Need a shed. Should I build or buy?

Johnnyboy

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Aug 5, 2004
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#1
I need a shed, and need to decide on a few things. If I keep under 100 sq/ft, I shouldn't need a permit. But, I need to store all my lawn care supplies which include lawn tractor, trimmers, wheelbarrow, etc. Also would like to keep Generator among other things, and 100 sq/ft is a bit on the small side. So if I go bigger than 100 Sq/ft... I might as well go with something larger. Something like 20' x 14' or something like that. Possibly with a garage door for access.

That aside. I built a 10'X12' shed at my last house and it worked out okay, but was a lot of work. It also allowed me to customize a bit, added shelving, and workbench, etc. On the other hand, if I just buy one, it's no work, but more than double the price.

Also, I have some plans that I drew up myself for a shed (8' X 12'), but curious if anyone has built their own, and know somewhere online where I can get a good set of plans (that include materials list, etc.)

I'm only in the thinking/planning stage now, so no real budget set yet, but I think I would want to keep the entire project under $3000.
 

fletcher

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#2
You started the "What things have you done to save money but regretted" thread. You do the math.
 

whiskeyguy

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#3
1) Do you own all the tools needed to build the shed?

If you have to invest in tools, will you use them enough to justify the investment?

2) Do you enjoy construction?

Big one here. It's a pain to build something, so unless you like doing it, you'll be miserable the entire time.

3) How much money is your time worth?

Give yourself a wage for your own time. If your time is worth $10/hour, and it takes you 50 hours, that's $500 in your own labor. How much money does building the shed yourself save you?

Be realistic about this though. If all you'd do is watch TV on the days you'd invest in the shed, your time isn't worth much. But if you could do other jobs that increased your income (or save you money elsewhere), that's a good judge.

4) If you need a permit, will it be inspected?

Inspection means it has to be up to code. Big consideration, especially if you have little to no construction experience.


Ask yourself these questions. I've built plenty of sheds, both small ~6x10' sheds, and equipment sheds (~60x100), but I worked in construction, and most of those sheds I was paid to build.
 

Johnnyboy

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#4
You started the "What things have you done to save money but regretted" thread. You do the math.
I did the math, still doesn't stop me from being cheap. Some people will never learn
 
Apr 30, 2011
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#5
3) How much money is your time worth?

Give yourself a wage for your own time. If your time is worth $10/hour, and it takes you 50 hours, that's $500 in your own labor. How much money does building the shed yourself save you?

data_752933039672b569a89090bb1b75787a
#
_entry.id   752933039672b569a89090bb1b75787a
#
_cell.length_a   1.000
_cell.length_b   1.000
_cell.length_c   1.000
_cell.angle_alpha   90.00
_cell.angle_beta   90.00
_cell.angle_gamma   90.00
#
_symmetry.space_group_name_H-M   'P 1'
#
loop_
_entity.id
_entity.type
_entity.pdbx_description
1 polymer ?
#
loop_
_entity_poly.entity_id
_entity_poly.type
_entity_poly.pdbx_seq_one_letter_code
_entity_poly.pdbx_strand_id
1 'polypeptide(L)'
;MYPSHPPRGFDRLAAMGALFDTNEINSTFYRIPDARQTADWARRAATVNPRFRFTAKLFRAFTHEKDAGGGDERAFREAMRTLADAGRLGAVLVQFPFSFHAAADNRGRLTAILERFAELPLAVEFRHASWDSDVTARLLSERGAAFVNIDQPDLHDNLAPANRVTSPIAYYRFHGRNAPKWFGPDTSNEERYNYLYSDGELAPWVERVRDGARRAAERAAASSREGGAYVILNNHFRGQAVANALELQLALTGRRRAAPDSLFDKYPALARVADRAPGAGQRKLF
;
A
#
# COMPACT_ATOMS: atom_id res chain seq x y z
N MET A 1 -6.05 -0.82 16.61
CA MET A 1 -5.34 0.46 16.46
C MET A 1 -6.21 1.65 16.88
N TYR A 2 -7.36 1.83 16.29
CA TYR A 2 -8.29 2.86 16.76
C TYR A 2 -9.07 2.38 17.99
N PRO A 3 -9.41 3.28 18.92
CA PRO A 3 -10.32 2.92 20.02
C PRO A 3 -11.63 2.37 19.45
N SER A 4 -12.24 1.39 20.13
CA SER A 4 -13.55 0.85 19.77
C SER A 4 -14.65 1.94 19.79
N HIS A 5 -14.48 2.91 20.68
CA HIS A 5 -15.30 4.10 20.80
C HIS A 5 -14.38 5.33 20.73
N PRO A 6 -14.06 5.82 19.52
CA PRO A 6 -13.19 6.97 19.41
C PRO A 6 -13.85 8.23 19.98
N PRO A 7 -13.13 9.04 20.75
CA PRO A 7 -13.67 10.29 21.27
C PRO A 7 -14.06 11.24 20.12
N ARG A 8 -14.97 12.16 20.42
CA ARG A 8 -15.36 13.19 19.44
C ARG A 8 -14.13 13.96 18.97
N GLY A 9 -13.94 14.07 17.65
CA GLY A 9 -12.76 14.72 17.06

Be realistic about this though. If all you'd do is watch TV on the days you'd invest in the shed, your time isn't worth much. But if you could do other jobs that increased your income (or save you money elsewhere), that's a good judge.
This was my response I was typing before he posted it. We bought about a 150sq' building at work and had them build it as the amount for labor really would have been an "opportunity cost" issue.
 

Haeder

South Dakota
Mar 30, 2005
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#6
A permit for a shed that is over 100 square feet!?!?! Where do you liv.....nevermind.

Build it yourself.

$3,000 should buy enough materials for a 20x14' shed plus a truckload of crushed rock that you can level out for a foundation.
 

maz

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#7

whiskeyguy

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#8
This was my response I was typing before he posted it. We bought about a 150sq' building at work and had them build it as the amount for labor really would have been an "opportunity cost" issue.
Yeah opportunity cost is a big consideration. It's something I don't always take into account, but I enjoy construction so it can be a form of recreation for me.
 
Apr 30, 2011
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#9
Yeah opportunity cost is a big consideration. It's something I don't always take into account, but I enjoy construction so it can be a form of recreation for me.
My first thought was if you had to ask about a project like this clearly you must not do it for a living or particularly "like" doing a project like this.
 

whiskeyguy

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#10
My first thought was if you had to ask about a project like this clearly you must not do it for a living or particularly "like" doing a project like this.
Yeah I thought the same thing, that's why I stated all those questions. However if someone wants to start taking on projects like this, a shed is a good place to start.
 

Johnnyboy

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#11
My first thought was if you had to ask about a project like this clearly you must not do it for a living or particularly "like" doing a project like this.

Well truthfully, this is a project I wouldn't mind doing normally. I actually love home improvement projects. In my old house I installed all new hardwood floors, completely renovated a bathroom, and kitchen, added lighting up the wazoo, and of course built my last shed. But I just bought a new house that has a whole lot of projects that need to get done, and I am afraid that I won't be able to get my car in the garage for the winter because I was doing other projects instead of building a shed for all my outdoor toys.